Thanks for stopping by!
I’d invite you in for tea and a chat, but the Internet hasn’t figured that one out yet. For now, this is just a simple spot to 1) share some of what I’m up to, and 2) invite you—if any of this resonates—to add your email below to sign up for very occasional updates or to be in touch directly.
Nuns & Nones is a growing collaboration between women religious, spiritually diverse millennials, and allied thought partners, connecting generations through new forms of prophetic community, deepening relationship, spiritual practice, and justice work to the meet the needs of our times. A labor of love since 2016.
The U.S. Department of Arts and Culture (USDAC) is a people-powered department—a grassroots action network of 17K+ artists, organizers, and allies inciting creativity and social imagination to shape a culture of empathy, equity, and belonging. A labor of love since 2012.
Taproot is an immersive, intergenerational pop-up Jewish learning village. Five days of study, embodied practice, ritual, and heartful discussion for activists, artists, and others eager to dive into Judaism as a source of resonance, sustenance, and grounding for these times. Cooked up in 2017 with a collaborative team of rabbis and younger organizers.
A long-form personal essay that chronicles the beginnings of Nuns & Nones, the unlikely path that led me to live at a convent in California, and some of the insights and future possibilities emerging along the way. Whether you’ve never met a nun or are one, I hope that there’s something in this story that speaks to you!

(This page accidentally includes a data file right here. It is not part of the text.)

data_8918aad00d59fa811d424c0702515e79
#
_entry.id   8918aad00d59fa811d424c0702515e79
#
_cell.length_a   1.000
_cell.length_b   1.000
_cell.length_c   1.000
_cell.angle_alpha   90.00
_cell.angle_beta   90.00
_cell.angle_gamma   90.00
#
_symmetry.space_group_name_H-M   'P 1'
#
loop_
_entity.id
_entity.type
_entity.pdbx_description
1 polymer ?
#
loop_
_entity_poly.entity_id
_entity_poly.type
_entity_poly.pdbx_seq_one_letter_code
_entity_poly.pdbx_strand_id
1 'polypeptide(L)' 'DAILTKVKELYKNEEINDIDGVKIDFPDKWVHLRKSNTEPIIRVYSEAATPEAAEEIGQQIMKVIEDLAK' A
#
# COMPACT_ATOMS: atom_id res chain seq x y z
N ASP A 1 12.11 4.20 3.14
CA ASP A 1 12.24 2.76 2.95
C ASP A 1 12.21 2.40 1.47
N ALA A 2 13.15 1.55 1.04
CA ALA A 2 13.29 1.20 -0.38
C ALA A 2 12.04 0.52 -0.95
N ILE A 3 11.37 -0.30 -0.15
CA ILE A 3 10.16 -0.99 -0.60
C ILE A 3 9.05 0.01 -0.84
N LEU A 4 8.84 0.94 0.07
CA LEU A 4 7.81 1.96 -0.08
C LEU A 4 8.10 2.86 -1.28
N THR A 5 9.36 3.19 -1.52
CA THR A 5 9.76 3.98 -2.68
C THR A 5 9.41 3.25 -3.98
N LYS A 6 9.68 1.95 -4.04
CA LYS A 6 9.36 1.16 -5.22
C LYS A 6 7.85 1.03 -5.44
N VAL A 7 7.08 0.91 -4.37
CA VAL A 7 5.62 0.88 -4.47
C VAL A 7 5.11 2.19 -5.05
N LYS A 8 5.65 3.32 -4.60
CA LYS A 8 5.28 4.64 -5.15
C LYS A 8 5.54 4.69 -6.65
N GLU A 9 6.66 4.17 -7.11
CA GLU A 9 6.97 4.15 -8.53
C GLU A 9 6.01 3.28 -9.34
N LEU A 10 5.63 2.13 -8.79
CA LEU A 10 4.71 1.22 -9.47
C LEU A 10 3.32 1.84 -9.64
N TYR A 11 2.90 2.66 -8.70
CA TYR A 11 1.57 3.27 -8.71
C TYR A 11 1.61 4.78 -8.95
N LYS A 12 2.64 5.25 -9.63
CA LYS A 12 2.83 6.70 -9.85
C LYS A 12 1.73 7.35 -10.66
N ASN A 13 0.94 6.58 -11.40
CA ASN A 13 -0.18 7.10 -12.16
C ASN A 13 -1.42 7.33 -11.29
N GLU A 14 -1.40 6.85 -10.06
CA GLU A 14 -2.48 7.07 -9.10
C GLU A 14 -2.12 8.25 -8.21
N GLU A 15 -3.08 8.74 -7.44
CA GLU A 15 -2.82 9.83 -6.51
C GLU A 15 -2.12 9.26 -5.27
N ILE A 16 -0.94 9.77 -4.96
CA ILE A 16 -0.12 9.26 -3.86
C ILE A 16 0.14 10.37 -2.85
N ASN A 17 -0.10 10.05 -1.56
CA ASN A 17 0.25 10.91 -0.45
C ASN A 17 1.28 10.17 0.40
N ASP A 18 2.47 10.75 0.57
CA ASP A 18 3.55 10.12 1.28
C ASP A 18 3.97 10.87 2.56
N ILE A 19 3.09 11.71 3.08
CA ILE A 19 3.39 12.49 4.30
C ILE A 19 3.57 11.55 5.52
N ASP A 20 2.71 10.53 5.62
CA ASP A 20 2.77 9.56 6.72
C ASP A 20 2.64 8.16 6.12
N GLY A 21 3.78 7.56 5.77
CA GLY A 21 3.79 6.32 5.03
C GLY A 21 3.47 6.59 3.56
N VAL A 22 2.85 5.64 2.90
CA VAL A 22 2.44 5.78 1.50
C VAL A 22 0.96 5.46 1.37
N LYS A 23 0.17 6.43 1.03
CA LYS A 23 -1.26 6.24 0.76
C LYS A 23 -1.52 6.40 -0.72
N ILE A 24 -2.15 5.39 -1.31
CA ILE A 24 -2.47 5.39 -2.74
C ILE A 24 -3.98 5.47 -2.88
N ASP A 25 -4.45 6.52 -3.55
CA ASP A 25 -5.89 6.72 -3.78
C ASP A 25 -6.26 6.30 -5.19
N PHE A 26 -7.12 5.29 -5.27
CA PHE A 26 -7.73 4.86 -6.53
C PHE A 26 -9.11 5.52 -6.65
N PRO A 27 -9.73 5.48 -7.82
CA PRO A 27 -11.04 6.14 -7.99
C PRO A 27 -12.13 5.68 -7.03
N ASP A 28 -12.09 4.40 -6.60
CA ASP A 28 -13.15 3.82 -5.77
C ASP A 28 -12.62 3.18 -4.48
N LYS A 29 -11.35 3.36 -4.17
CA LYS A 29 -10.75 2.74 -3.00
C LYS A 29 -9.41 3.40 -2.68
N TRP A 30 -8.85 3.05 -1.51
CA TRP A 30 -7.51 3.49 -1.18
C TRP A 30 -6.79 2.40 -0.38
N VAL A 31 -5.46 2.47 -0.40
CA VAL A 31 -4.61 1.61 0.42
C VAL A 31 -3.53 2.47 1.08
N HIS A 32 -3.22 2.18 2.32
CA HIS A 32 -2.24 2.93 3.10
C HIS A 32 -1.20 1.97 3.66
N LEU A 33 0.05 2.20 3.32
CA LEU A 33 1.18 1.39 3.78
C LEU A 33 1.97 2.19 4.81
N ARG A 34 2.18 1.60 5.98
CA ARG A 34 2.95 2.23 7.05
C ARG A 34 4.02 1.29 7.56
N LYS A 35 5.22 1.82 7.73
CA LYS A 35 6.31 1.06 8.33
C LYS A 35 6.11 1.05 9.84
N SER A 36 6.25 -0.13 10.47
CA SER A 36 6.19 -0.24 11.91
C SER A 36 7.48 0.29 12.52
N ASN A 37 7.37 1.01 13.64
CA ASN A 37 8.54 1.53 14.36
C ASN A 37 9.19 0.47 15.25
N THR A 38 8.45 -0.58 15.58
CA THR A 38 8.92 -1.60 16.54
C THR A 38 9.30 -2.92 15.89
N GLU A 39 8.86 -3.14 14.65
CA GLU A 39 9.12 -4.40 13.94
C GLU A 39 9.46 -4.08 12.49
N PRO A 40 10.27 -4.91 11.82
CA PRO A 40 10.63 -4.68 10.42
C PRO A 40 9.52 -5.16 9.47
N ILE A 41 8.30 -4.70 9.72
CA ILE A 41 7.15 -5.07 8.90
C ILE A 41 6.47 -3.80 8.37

I authored this 2017 guide for the USDAC on Indigenous Land Acknowledgment, with input and support from many Native collaborators (listed here). Since its release, the guide has been downloaded 13K+ times and featured in outlets ranging from Teen Vogue, to Native America Calling, to the New York Times. More than 450 cultural and educational institutions have pledged to adopt acknowledgment as a first step in a larger process of truth and transformation.
Opening plenary remarks from the USDAC’s 2016 convening in St. Louis. “We are tightrope walkers, dancers along that thin line stretched between the world as it is and the world as it could be. As artists and organizers, we bear witness to the present while also bearing prophetic witness to that which might exist. And, through the power of our stories, our songs, our relationships, our acts of heart, we invite others on that tightrope with us.”
Originally published in GOOD Magazine. “Creatively addressing our vast social, environmental, and economic crises and injustices is indeed a profound call to action, and one that requires that we cultivate social imagination—the capacity to conceive of what might be in our society. What public programs, civic rituals, and community institutions might we imagine that align our desire for belonging with our highest democratic ideals of equity, participation, and justice?”